can still be established, even when Mode 3 or 4 are in use,
      assuming the TURN server can be reached.

   o  Applications SHOULD detect when they don't have access to the full
      set of ICE candidates by checking for the presence of host
      candidates.  If no host candidates are present, Mode 3 or 4 above
      is in use; this knowledge can be useful for diagnostic purposes.

8.  Security Considerations

   This document describes several potential privacy and security
   concerns associated with WebRTC peer-to-peer connections, and
   provides mechanisms and recommendations for WebRTC implementations to
   address these concerns.

9.  IANA Considerations

   This document requires no actions from IANA.

10.  Acknowledgements

   Several people provided input into this document, including Bernard
   Aboba, Harald Alvestrand, Youenn Fablet, Ted Hardie, Matthew
   Kaufmann, Eric Rescorla, Adam Roach, and Martin Thomson.

11.  References

11.1.  Normative References

   [RFC2119]  Bradner, S., "Key words for use in RFCs to Indicate
              Requirement Levels", BCP 14, RFC 2119,
              DOI 10.17487/RFC2119, March 1997,

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   [RFC3986]  Berners-Lee, T., Fielding, R., and L. Masinter, "Uniform
              Resource Identifier (URI): Generic Syntax", STD 66,
              RFC 3986, DOI 10.17487/RFC3986, January 2005,

   [RFC5389]  Rosenberg, J., Mahy, R., Matthews, P., and D. Wing,
              "Session Traversal Utilities for NAT (STUN)", RFC 5389,
              DOI 10.17487/RFC5389, October 2008,

   [RFC5766]  Mahy, R., Matthews, P., and J. Rosenberg, "Traversal Using
              Relays around NAT (TURN): Relay Extensions to Session
              Traversal Utilities for NAT (STUN)", RFC 5766,
              DOI 10.17487/RFC5766, April 2010,

   [RFC8089]  Kerwin, M., "The "file" URI Scheme", RFC 8089,
              DOI 10.17487/RFC8089, February 2017,

   [RFC8174]  Leiba, B., "Ambiguity of Uppercase vs Lowercase in RFC
              2119 Key Words", BCP 14, RFC 8174, DOI 10.17487/RFC8174,
              May 2017, <>.

   [RFC8445]  Keranen, A., Holmberg, C., and J. Rosenberg, "Interactive
              Connectivity Establishment (ICE): A Protocol for Network
              Address Translator (NAT) Traversal", RFC 8445,
              DOI 10.17487/RFC8445, July 2018,

11.2.  Informative References

              Rescorla, E., "WebRTC Security Architecture", draft-ietf-
              rtcweb-security-arch-18 (work in progress), February 2019.

              Alvestrand, H., "Transports for WebRTC", draft-ietf-
              rtcweb-transports-17 (work in progress), October 2016.

   [RFC1918]  Rekhter, Y., Moskowitz, B., Karrenberg, D., de Groot, G.,
              and E. Lear, "Address Allocation for Private Internets",
              BCP 5, RFC 1918, DOI 10.17487/RFC1918, February 1996,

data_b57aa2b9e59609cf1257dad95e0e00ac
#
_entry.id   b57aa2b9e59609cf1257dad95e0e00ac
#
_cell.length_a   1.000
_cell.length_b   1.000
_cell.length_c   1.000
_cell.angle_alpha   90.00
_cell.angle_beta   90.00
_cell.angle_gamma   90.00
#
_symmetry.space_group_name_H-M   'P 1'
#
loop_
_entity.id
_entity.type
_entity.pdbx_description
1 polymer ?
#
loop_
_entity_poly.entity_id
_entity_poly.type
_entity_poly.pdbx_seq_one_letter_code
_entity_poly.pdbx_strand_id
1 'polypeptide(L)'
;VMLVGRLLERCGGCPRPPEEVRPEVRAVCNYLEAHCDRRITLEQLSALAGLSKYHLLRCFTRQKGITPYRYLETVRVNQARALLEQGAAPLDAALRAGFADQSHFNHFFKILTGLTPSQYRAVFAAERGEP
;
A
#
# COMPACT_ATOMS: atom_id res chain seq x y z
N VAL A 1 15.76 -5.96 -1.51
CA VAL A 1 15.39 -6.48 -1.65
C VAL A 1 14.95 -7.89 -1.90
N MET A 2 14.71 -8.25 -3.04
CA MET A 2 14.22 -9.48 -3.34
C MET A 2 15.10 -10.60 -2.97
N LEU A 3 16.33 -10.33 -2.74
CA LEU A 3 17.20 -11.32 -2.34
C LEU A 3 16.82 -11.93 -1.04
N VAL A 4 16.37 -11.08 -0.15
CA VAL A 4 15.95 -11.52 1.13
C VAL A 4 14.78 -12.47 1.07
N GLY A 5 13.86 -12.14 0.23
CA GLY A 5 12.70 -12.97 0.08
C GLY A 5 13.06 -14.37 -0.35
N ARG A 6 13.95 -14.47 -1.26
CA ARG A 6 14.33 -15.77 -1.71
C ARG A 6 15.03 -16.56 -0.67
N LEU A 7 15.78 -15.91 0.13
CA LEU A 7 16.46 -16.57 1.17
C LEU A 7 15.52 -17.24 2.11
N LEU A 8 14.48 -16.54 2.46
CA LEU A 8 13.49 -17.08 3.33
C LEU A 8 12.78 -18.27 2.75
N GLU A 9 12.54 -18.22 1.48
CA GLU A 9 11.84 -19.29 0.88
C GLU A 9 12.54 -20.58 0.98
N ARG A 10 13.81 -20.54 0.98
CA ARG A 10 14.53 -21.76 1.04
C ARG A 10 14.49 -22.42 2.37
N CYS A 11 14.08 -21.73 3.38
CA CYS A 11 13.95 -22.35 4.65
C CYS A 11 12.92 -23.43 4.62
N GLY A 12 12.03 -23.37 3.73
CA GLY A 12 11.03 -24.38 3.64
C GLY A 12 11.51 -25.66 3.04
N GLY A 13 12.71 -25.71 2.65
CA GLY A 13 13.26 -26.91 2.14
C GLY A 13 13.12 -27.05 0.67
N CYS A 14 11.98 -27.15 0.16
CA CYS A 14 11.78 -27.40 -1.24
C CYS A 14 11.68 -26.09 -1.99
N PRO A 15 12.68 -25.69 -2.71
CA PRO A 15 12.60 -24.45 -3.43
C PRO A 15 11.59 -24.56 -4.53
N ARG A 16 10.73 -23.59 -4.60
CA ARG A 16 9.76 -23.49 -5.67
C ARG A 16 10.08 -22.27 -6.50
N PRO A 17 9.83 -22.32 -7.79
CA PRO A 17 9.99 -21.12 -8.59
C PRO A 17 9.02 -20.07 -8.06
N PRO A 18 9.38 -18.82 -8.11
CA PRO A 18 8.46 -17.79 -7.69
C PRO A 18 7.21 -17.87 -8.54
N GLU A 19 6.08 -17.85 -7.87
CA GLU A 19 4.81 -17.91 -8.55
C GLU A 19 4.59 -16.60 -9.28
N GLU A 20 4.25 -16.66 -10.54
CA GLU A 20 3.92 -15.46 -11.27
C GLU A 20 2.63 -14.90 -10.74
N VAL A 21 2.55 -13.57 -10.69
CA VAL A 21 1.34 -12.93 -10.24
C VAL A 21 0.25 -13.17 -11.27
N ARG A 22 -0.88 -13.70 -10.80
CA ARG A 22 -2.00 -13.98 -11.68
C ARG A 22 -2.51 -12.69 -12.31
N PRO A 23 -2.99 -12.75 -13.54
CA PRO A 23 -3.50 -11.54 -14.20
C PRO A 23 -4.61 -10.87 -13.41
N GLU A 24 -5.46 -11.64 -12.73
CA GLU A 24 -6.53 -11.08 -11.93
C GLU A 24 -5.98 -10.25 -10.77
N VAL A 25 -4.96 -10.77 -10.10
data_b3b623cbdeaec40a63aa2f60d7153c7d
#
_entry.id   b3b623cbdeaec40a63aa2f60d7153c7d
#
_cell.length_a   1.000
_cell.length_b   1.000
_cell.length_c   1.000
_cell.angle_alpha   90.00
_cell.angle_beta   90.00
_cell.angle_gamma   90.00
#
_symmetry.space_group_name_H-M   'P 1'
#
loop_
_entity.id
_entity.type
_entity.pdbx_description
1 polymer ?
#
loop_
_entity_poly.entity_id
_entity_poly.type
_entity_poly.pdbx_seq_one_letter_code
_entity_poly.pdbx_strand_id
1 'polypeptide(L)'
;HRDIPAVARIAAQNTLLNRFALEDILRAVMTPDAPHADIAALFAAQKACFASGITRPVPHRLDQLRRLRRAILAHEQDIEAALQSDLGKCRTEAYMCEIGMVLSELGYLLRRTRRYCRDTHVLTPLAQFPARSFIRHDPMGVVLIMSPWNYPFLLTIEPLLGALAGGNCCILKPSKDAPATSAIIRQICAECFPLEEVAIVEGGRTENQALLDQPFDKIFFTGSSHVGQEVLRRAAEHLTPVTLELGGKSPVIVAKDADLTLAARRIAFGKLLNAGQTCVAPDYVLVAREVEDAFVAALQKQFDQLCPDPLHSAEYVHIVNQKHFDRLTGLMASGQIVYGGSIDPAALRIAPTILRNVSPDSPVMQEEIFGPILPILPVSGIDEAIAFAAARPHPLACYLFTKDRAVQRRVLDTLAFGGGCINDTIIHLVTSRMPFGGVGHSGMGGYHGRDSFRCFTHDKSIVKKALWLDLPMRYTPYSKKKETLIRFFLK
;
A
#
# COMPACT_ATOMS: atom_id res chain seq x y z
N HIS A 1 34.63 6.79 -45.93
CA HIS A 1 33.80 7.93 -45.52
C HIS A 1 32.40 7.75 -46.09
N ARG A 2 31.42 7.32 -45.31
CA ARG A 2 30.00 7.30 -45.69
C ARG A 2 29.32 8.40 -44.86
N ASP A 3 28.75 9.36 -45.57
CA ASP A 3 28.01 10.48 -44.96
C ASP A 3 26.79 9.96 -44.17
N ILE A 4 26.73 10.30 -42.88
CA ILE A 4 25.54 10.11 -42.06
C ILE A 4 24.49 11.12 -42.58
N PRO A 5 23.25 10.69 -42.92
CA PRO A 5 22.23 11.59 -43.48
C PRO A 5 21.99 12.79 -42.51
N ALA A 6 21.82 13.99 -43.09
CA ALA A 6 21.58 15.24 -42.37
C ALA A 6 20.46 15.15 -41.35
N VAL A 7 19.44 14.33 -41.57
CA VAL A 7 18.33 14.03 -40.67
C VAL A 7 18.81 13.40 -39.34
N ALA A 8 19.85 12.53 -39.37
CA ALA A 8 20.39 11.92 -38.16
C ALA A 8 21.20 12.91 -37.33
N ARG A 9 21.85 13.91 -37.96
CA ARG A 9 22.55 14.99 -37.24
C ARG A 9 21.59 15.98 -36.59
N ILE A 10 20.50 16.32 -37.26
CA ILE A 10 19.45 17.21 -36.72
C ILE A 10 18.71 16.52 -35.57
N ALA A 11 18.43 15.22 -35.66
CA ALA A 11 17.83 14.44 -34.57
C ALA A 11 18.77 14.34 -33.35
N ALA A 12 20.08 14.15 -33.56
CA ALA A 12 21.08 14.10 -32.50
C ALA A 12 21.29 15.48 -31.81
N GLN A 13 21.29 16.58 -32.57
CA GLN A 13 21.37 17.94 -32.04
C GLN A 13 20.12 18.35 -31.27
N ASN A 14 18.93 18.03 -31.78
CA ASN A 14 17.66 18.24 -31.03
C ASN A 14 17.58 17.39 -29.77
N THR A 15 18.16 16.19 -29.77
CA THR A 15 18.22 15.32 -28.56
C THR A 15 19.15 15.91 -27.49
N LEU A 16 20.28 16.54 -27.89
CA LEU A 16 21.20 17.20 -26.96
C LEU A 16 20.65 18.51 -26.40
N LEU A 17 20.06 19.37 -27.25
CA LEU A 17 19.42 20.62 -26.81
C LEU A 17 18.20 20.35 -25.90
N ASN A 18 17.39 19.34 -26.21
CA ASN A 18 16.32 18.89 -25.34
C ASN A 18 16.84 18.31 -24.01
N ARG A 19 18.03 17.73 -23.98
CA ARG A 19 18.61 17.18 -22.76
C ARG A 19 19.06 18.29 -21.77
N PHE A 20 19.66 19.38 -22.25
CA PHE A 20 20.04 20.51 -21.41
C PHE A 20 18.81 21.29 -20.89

[RFC1919]  Chatel, M., "Classical versus Transparent IP Proxies",
              RFC 1919, DOI 10.17487/RFC1919, March 1996,

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   [RFC1928]  Leech, M., Ganis, M., Lee, Y., Kuris, R., Koblas, D., and
              L. Jones, "SOCKS Protocol Version 5", RFC 1928,
              DOI 10.17487/RFC1928, March 1996,

   [RFC4941]  Narten, T., Draves, R., and S. Krishnan, "Privacy
              Extensions for Stateless Address Autoconfiguration in
              IPv6", RFC 4941, DOI 10.17487/RFC4941, September 2007,

   [RFC6146]  Bagnulo, M., Matthews, P., and I. van Beijnum, "Stateful
              NAT64: Network Address and Protocol Translation from IPv6
              Clients to IPv4 Servers", RFC 6146, DOI 10.17487/RFC6146,
              April 2011, <>.

   [RFC7016]  Thornburgh, M., "Adobe's Secure Real-Time Media Flow
              Protocol", RFC 7016, DOI 10.17487/RFC7016, November 2013,

   [RFC7230]  Fielding, R., Ed. and J. Reschke, Ed., "Hypertext Transfer
              Protocol (HTTP/1.1): Message Syntax and Routing",
              RFC 7230, DOI 10.17487/RFC7230, June 2014,

   [RFC7478]  Holmberg, C., Hakansson, S., and G. Eriksson, "Web Real-
              Time Communication Use Cases and Requirements", RFC 7478,
              DOI 10.17487/RFC7478, March 2015,

Appendix A.  Change log

   Changes in draft -12:

   o  Editorial updates from IETF LC review.

   Changes in draft -11:

   o  Editorial updates from AD review.

   Changes in draft -10:

   o  Incorporate feedback from IETF 102 on the problem space.

   o  Note that future versions of the document may define new modes.

   Changes in draft -09:

   o  Fixed confusing text regarding enterprise TURN servers.

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   Changes in draft -08:

   o  Discuss how enterprise TURN servers should be handled.

   Changes in draft -07:

   o  Clarify consent guidance.

   Changes in draft -06:

   o  Clarify recommendations.

   o  Split implementation guidance into two sections.

   Changes in draft -05:

   o  Separated framework definition from implementation techniques.

   o  Removed RETURN references.

   o  Use origin when determining local IPs, rather than a well-known

   Changes in draft -04:

   o  Rewording and cleanup in abstract, intro, and problem statement.

   o  Added 2119 boilerplate.

   o  Fixed weird reference spacing.

   o  Expanded acronyms on first use.

   o  Removed mention.

   o  Removed mention of future browser considerations.

   Changes in draft -03:

   o  Clarified when to use which modes.

   o  Added 2119 qualifiers to make normative statements.

   o  Defined 'proxy'.

   o  Mentioned split tunnels in problem statement.

   Changes in draft -02:

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   o  Recommendations -> Requirements

   o  Updated text regarding consent.

   Changes in draft -01:

   o  Incorporated feedback from Adam Roach; changes to discussion of
      cam/mic permission, as well as use of proxies, and various
      editorial changes.

   o  Added several more references.

   Changes in draft -00:

   o  Published as WG draft.

Author's Address

   Justin Uberti
   747 6th St S
   Kirkland, WA  98033